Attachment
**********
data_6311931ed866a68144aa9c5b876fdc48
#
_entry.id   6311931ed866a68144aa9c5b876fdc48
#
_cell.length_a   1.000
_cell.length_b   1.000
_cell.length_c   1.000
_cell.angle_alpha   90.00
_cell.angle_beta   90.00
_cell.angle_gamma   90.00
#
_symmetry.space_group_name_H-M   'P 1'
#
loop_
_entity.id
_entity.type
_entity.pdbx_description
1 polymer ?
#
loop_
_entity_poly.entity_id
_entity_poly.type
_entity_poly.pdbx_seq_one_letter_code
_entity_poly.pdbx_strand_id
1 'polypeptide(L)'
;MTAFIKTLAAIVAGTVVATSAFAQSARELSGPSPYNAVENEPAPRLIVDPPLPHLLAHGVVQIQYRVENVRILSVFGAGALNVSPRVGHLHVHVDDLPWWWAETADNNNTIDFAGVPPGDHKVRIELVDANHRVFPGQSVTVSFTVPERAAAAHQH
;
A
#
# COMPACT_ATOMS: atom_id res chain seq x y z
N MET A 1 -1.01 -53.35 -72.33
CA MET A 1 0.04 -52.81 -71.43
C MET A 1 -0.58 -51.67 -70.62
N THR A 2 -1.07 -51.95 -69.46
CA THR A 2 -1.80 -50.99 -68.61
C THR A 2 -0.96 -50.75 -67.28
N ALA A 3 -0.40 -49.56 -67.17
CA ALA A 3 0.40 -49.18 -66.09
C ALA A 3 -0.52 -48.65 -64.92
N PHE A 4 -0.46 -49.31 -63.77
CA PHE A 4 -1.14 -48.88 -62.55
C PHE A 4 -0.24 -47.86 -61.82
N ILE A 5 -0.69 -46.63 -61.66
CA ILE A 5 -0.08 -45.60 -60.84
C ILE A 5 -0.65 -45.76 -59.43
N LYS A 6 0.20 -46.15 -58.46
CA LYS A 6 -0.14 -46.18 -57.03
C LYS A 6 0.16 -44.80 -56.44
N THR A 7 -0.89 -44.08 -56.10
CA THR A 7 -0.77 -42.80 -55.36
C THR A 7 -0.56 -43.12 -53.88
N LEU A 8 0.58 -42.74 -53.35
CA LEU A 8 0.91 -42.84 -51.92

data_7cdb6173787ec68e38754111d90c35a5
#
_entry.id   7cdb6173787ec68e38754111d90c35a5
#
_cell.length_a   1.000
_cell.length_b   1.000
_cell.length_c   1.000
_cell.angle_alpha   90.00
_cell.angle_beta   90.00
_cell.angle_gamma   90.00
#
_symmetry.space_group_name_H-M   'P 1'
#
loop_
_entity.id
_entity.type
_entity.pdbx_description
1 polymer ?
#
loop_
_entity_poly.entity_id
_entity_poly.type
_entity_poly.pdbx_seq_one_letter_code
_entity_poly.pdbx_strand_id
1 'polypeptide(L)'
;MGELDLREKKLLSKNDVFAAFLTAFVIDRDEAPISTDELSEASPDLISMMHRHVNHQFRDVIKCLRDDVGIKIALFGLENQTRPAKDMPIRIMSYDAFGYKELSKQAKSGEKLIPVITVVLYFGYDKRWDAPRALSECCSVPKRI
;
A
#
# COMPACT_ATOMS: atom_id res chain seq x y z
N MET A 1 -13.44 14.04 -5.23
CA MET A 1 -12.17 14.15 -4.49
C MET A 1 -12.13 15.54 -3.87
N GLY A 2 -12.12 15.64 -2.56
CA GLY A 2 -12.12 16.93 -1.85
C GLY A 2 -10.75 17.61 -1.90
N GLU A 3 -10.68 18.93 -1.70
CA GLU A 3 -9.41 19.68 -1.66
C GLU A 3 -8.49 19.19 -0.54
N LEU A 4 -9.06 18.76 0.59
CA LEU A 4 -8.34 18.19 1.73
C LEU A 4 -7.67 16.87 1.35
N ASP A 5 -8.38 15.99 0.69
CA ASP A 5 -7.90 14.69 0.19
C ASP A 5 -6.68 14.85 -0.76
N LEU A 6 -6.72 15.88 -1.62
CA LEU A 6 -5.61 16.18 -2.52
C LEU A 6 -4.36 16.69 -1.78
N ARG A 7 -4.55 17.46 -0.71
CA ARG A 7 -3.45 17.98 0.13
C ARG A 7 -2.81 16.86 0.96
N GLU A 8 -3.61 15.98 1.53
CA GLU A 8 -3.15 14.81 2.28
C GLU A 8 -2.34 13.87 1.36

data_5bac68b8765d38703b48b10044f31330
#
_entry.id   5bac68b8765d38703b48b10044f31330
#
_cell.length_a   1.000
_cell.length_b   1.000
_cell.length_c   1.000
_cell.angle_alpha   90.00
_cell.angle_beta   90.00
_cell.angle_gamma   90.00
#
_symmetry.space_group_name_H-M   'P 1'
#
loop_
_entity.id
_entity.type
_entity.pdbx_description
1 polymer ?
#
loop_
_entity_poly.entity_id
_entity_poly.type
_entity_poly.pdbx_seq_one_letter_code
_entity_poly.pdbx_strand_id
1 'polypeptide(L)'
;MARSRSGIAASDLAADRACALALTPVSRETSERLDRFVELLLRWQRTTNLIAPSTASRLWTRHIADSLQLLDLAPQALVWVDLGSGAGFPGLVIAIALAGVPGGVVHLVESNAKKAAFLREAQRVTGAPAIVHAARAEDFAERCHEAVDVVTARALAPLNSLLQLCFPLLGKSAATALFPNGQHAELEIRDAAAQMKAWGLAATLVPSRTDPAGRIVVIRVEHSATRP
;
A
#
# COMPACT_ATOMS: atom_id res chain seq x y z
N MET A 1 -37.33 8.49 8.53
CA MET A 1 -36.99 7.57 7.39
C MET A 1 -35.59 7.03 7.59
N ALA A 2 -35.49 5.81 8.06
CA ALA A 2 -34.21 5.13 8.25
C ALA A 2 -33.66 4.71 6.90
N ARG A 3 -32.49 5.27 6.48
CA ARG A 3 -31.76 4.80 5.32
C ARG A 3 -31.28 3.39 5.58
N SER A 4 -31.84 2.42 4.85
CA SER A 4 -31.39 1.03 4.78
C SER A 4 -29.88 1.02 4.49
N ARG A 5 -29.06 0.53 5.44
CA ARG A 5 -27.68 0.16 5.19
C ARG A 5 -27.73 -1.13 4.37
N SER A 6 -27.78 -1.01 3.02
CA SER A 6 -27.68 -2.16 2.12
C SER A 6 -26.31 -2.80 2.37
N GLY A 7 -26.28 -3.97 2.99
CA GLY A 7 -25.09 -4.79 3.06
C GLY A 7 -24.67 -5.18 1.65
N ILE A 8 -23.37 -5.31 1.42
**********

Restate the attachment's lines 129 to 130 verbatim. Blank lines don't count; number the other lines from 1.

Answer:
_entity_poly.type
_entity_poly.pdbx_seq_one_letter_code